Drying time for Honey Locust

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hawkeye4771

Member
Dec 3, 2009
41
western NY
A year ago a neighbor down the road had a Honey Locust tree's limbs and branches cut way back and he told me I could have all the wood I wanted. So I cut up and brought home maybe 5-6 pick up loads and split it up and stack it on pallets as soon as I burned other wood and had room for it. It's sat out in full sun and wind for the past year. I'm burning some of it now but it burns so slowly! I don't have a moisture meter but the wood is gray on the ends but orange/pinkish where it wasn't exposed. I throw in pieces of ash, hickory, cherry, etc. that I also have along with some Honey Locust to get and keep a good hot fire going in the stove. I know that stuff is good and dense and hard but should I leave it be another year to season it longer? I have about 4-5 face cords of it but I have plenty of other good seasoned wood I can burn in the meantime.
 

ZZ Tom

Burning Hunk
Feb 3, 2014
113
SL,UT
www.garnerfoto.com
Two years minimum, and that's out here in the desert where our humid days are 30% RH.
But once it's dry it burns like coal, hot and forever.
Just split a few rounds of honey locust today, going in my 23-24 stacks.
 

JimBear

Minister of Fire
Dec 15, 2017
666
Iowa
2 years full sun/wind will work but 3 years is probably best. My main stack of Honey Locust has been C/S/S for 3 years now & is just now getting down around 20%, some of the smaller splits were dry early this spring but the larger splits are just now getting dry.
 

Woody5506

Minister of Fire
Feb 14, 2017
898
Rochester NY
I've gotten so much of that stuff I've gotten to the point where I refuse to even try and burn it before 3 years. So this year actually is the first year I'll get to try the 3 year seasoned stuff I have. I still have my doubts its ready.
 

johneh

Minister of Fire
Dec 19, 2009
4,157
Eastern Ontario
No way to tell without a moisture meter
Not expensive and will tell you a lot about your drying method
and when it is ready to produce max heat
 
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Diabel

Minister of Fire
Jan 11, 2008
3,574
Ottawa, ON
2 years full sun/wind will work but 3 years is probably best. My main stack of Honey Locust has been C/S/S for 3 years now & is just now getting down around 20%, some of the smaller splits were dry early this spring but the larger splits are just now getting dry.
^^^^^
What he said
 

baseroom

Feeling the Heat
Nov 18, 2014
478
Rochester
I've gotten so much of that stuff I've gotten to the point where I refuse to even try and burn it before 3 years. So this year actually is the first year I'll get to try the 3 year seasoned stuff I have. I still have my doubts its ready.
We do get a lot of it up here!! Only thing I don't like are the bugs which in the first year will eat holes in the wood and leave sawdust piles.
 
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Gearhead660

Minister of Fire
Dec 20, 2018
826
Southern WI
3 years like others stated. I have a bunch css for a year, no plans to burn until 22-23.
 

Woody5506

Minister of Fire
Feb 14, 2017
898
Rochester NY
We do get a lot of it up here!! Only thing I don't like are the bugs which in the first year will eat holes in the wood and leave sawdust piles.

Ah I forgot about those things! No matter how many times you knock the wood together that dust just never stops falling out. For that reason it ends up being a pretty messy wood to bring inside.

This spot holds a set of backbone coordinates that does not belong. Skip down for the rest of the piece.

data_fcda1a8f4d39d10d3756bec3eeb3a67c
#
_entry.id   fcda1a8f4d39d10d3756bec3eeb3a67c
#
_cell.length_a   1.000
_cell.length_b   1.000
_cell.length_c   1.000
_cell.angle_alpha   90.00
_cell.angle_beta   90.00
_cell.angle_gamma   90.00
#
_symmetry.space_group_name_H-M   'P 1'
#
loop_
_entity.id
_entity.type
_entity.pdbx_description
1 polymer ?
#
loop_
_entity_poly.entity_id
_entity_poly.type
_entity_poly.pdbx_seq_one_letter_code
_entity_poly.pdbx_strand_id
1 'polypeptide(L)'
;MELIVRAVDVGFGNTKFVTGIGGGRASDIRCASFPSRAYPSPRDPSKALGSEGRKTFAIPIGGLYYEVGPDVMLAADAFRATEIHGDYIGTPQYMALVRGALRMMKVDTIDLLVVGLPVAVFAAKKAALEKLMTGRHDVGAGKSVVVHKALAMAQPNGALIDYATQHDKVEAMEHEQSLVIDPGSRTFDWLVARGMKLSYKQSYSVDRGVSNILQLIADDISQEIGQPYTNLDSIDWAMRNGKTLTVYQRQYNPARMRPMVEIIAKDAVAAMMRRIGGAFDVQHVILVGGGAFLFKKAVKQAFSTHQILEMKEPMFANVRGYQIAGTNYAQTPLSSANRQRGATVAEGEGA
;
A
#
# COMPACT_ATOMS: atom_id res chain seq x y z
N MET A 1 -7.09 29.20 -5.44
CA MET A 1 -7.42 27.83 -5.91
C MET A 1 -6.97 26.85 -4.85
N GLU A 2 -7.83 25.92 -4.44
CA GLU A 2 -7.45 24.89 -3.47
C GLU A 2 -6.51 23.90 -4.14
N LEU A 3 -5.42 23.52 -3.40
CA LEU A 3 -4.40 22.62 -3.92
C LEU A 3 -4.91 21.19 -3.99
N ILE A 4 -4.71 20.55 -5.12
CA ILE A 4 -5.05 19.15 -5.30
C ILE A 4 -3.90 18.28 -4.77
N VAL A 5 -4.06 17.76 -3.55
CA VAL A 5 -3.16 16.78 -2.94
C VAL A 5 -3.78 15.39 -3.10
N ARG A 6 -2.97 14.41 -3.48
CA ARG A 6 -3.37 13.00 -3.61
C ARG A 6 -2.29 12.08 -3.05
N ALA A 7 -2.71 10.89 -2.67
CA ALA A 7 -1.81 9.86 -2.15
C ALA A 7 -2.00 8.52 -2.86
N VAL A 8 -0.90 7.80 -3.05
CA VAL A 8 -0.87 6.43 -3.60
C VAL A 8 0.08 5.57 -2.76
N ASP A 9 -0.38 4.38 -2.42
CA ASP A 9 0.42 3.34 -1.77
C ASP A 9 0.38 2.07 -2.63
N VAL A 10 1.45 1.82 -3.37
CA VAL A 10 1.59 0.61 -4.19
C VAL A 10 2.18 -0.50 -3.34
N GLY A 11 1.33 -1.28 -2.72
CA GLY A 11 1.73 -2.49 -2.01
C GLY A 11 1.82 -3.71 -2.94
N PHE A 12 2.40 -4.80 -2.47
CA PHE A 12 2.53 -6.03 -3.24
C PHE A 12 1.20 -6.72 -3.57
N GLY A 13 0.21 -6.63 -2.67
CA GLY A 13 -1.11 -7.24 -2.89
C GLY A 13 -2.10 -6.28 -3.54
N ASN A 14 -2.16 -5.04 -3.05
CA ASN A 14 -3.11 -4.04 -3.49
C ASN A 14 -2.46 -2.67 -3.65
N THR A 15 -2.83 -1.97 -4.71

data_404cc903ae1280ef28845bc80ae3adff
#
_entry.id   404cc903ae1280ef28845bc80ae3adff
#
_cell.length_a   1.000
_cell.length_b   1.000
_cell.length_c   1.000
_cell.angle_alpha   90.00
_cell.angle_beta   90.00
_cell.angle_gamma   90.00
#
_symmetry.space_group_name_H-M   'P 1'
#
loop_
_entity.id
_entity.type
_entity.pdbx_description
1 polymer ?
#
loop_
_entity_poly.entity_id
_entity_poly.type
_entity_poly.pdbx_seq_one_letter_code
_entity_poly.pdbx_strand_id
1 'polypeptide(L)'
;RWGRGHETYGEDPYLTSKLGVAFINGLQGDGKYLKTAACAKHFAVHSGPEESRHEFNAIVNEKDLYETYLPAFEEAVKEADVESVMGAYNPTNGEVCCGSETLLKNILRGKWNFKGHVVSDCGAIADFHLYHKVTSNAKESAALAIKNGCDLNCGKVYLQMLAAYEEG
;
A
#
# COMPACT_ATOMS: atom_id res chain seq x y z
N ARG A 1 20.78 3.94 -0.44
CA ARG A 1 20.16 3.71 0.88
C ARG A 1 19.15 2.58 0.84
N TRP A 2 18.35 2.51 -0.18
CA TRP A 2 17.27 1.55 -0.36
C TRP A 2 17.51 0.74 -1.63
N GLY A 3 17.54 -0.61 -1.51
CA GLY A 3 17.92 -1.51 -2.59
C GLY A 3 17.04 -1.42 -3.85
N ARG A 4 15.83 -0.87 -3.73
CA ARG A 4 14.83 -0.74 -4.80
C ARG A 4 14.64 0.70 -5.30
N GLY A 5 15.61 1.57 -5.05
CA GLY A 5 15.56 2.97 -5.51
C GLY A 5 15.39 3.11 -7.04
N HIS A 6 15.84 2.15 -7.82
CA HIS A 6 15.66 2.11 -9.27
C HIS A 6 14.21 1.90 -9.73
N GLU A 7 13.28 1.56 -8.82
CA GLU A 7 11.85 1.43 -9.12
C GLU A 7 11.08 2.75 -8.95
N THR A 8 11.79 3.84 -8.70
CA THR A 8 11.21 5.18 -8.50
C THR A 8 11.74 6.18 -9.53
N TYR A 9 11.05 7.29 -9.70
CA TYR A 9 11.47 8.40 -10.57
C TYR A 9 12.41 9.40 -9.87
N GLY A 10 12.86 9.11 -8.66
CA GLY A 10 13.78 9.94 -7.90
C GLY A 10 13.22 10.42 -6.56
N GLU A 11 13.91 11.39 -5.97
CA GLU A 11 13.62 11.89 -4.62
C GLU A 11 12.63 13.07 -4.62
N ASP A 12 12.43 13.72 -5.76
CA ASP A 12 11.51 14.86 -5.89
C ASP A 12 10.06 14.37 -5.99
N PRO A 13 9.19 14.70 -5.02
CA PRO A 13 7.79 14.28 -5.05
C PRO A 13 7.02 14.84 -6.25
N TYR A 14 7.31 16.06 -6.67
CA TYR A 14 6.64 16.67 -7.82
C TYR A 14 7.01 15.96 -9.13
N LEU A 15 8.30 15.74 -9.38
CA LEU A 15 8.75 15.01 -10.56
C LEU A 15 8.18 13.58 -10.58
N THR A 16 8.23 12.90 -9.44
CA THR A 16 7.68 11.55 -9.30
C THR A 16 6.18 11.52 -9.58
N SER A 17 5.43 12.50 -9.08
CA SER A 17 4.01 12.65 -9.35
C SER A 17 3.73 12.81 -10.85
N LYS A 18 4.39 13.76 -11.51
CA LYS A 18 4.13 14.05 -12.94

hawkeye4771

Member
Dec 3, 2009
41
western NY
Ah I forgot about those things! No matter how many times you knock the wood together that dust just never stops falling out. For that reason it ends up being a pretty messy wood to bring inside.
Yep I have alot of that on this wood! I guess I'll burn the thinner pieces as needed and leave the big'ns for another year.
 

kennyp2339

Minister of Fire
Feb 16, 2014
6,593
07462
I had the pleasure of sending honey and black locust through my stove (not very plentiful around my area) All wood is put on a 3 year rotation so generally speaking everything is in the 15-18% category, the one thing about locust is that it sucks when burnt solely by itself, its very sluggish, but the same locust is incredible when its loaded onto an existing fire with a hot coal bed, small blueish flames like a gas stove is its m. o. and it will burn seriously hot like coal. I try to separate a face cord a year of locust from my piles, thats my go to stuff for the artic cold fronts that blow through in January when the temps are forecasted to go below zero def f.
 

Woody5506

Minister of Fire
Feb 14, 2017
898
Rochester NY
It actually can be kind of dangerous if you load your stove full of it, I did that once and because it is sluggish wood like Kennyp said, it will seem like it's not doing a lot...Then all of a sudden it will just flare up and take off. I actually had a chimney fire start that way, I don't think it was due to any formation of dangerous creosote but more so a load of honey locust taking off in the stove with the air wide open and shooting flames up the chimney. So now I know not to leave the room with a stove full of locust that appears to be stubborn to get going.
 
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CincyBurner

Minister of Fire
Mar 10, 2015
697
SW Ohio
As kennyp and woody mention, I too notice that honeylocust burns sluggish, especially by itself. Perhaps it wasn't seasoned long enough ? Might be one of those species that requires an extra year (3 years) to season ?
I burn HL but just sporadically. It is a dense wood. Might be best to burn mixed loads ? and definitely on a hot coal bed.